Teaching as a Profession is one of only three forums classified as “HEP,” or Higher Education and the Profession. The focus of our forum is on the intersection of criticality and classroom practice as it informs pedagogy across fields and approaches. We invite diverse voices to engage in these conversations, both during our convention panels and here on the Commons. The work that this forum does to examine, address, and engage with the issues that educators face today is essential to both the MLA and the scholarly community at large.

Teaching at a 4-4 institution

1 reply, 2 voices Last updated by Christopher M. Kuipers 9 years, 10 months ago
Viewing 2 posts - 1 through 2 (of 2 total)
  • Author
  • #1565

    Paula M. Krebs

    What can we do to help grad programs make clear to new PhDs what is involved in a 4-4 teaching job? Many candidates are scared off by the number of courses and don’t stop to look at the size of those classes, support for faculty development, interdisciplinary opportunities, and other things that might come with the 4-4. Ideas?


    Christopher M. Kuipers

    One thing to remember is the number of preparations that go with the 4-4 load.  If it’s only one or two new courses a semester, a 4-4 load can be very manageable–the additional sections simply require additional grading, not new assignments and lesson plans.  And spread over a four- or five-day workweek, the situation can even be pleasant, assuming enrollment caps are reasonable.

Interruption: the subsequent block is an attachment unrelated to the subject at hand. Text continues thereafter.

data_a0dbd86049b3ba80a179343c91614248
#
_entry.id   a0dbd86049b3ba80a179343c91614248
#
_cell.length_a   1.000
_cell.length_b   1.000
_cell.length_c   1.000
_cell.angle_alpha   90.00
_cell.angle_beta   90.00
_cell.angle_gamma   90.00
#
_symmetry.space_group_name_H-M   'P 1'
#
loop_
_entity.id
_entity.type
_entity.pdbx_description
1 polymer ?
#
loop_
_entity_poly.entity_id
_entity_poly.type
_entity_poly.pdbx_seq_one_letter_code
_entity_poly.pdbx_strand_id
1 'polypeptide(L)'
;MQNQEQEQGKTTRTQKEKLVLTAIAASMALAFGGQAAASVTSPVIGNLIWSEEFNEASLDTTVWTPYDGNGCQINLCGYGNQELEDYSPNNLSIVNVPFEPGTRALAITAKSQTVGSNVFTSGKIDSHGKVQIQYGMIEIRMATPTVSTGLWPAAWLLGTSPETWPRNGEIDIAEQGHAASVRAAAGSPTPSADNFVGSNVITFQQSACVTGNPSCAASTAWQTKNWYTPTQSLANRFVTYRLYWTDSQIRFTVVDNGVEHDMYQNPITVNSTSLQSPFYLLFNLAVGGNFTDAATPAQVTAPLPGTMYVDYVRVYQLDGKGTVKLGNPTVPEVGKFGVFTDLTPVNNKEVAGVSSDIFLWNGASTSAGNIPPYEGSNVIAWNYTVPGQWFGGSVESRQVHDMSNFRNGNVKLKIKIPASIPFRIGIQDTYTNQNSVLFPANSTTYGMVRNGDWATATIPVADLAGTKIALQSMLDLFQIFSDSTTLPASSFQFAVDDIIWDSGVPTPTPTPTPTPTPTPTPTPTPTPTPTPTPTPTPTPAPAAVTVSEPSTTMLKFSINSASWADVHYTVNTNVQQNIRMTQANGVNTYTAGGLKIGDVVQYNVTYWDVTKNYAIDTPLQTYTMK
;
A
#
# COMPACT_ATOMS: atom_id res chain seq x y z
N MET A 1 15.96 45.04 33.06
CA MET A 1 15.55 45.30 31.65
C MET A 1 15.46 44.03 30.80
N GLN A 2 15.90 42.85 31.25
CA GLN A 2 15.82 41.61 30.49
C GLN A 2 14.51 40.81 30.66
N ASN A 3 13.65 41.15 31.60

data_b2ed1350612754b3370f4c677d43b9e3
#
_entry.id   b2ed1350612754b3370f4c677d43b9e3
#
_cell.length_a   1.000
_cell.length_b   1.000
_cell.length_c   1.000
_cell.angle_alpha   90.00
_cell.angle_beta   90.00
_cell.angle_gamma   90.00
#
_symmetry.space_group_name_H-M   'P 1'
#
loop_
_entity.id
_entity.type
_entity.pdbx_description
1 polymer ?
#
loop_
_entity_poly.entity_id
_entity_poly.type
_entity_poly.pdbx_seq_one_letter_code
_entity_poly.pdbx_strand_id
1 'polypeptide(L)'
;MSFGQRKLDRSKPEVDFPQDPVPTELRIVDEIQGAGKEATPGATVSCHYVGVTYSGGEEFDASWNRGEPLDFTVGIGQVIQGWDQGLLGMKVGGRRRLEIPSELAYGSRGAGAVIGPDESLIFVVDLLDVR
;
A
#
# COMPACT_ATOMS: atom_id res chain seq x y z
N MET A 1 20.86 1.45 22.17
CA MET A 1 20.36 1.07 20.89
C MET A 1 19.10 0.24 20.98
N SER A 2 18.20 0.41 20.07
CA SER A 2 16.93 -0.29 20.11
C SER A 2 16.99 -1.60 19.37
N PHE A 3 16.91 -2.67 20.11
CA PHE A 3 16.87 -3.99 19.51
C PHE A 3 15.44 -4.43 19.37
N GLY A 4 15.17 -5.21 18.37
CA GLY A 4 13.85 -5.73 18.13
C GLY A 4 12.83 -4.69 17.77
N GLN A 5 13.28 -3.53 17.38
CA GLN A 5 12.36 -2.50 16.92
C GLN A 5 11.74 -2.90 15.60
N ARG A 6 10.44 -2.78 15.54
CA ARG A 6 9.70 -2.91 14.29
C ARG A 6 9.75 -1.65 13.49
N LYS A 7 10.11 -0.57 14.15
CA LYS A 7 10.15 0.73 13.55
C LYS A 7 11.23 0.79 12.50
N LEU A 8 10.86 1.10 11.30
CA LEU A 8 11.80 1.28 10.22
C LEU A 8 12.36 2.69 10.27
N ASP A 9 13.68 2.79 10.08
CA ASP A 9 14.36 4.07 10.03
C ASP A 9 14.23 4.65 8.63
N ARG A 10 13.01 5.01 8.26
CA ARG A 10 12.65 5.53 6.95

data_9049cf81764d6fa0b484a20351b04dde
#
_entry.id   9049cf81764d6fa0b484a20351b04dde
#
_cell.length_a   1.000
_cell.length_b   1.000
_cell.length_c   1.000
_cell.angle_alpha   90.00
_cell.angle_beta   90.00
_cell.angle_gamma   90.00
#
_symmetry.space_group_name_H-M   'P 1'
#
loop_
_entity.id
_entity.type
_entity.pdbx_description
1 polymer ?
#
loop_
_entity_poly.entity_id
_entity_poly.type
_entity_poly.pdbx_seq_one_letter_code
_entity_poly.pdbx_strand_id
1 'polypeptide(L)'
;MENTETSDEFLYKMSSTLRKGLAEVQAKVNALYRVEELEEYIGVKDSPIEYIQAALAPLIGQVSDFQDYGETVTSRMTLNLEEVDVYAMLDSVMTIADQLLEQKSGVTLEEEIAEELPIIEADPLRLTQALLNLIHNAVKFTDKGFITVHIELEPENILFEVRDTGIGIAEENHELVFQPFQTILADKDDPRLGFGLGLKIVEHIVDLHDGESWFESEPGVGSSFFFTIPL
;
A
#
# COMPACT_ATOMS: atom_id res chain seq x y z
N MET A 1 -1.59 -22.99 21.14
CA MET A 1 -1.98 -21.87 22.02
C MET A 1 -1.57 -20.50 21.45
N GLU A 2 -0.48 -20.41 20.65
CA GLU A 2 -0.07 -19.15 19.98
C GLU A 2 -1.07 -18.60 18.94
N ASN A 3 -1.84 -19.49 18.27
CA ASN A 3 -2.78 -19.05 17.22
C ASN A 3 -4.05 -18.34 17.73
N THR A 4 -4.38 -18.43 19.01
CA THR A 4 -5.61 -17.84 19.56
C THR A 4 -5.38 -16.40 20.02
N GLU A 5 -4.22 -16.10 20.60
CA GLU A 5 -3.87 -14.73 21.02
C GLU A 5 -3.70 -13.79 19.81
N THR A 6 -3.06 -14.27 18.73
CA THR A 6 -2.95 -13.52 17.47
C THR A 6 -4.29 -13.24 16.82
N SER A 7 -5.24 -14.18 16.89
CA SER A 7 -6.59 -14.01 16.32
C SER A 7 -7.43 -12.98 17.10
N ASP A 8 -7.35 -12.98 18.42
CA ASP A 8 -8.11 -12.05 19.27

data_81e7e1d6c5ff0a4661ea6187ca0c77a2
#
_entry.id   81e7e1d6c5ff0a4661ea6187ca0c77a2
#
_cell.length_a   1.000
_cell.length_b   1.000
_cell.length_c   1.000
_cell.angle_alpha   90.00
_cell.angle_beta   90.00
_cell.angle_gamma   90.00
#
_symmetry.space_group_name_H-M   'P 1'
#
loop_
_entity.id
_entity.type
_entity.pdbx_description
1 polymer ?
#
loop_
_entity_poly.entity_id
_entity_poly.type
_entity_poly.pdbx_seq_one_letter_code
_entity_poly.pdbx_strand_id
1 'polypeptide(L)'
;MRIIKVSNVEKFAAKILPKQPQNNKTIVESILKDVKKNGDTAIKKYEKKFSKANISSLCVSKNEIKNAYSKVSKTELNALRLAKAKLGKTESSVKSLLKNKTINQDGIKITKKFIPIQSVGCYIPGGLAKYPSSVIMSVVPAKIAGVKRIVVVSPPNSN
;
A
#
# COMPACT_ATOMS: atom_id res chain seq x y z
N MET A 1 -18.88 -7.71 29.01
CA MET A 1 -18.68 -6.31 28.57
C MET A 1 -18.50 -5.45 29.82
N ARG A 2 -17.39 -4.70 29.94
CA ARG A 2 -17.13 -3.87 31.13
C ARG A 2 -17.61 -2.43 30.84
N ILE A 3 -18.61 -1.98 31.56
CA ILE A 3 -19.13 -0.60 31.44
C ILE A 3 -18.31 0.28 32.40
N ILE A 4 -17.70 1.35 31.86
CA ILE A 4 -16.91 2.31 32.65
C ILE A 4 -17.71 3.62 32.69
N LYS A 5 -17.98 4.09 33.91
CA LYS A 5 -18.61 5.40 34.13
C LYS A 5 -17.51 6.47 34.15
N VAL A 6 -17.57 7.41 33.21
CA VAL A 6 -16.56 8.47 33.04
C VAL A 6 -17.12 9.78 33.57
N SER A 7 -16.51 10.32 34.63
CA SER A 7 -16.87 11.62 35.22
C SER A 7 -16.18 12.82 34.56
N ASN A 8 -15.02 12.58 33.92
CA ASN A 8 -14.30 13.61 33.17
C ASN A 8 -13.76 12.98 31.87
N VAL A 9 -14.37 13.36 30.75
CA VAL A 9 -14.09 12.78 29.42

I work at an institution with a 4-4 load, but am part of a graduate faculty that teaches 3-3 in exchange for teaching a graduate course in the summer.  Because this means often three preparations each semester plus the summer course plus graduate advising and exam and dissertation chairing, we have had some faculty step away from the 3-3 (and added summer pay) because they felt the 4-4 was less stressful.  I fantasize about it myself from time to time.

    Another note of interest:  those who teach multiple sections of the same course in the same term will often notice that, despite identical planning, there is still great variety in what happens from section to section–it’s not piecework.  Usually at least one of the sections will seem completely foreign to the others:  livelier, deader, you name it.  Giving the same material to these different sections can really force you to refine it, and you have the time and motivation to do so with fewer preps.

Viewing 2 posts - 1 through 2 (of 2 total)
  • Only members can participate in this group's discussions.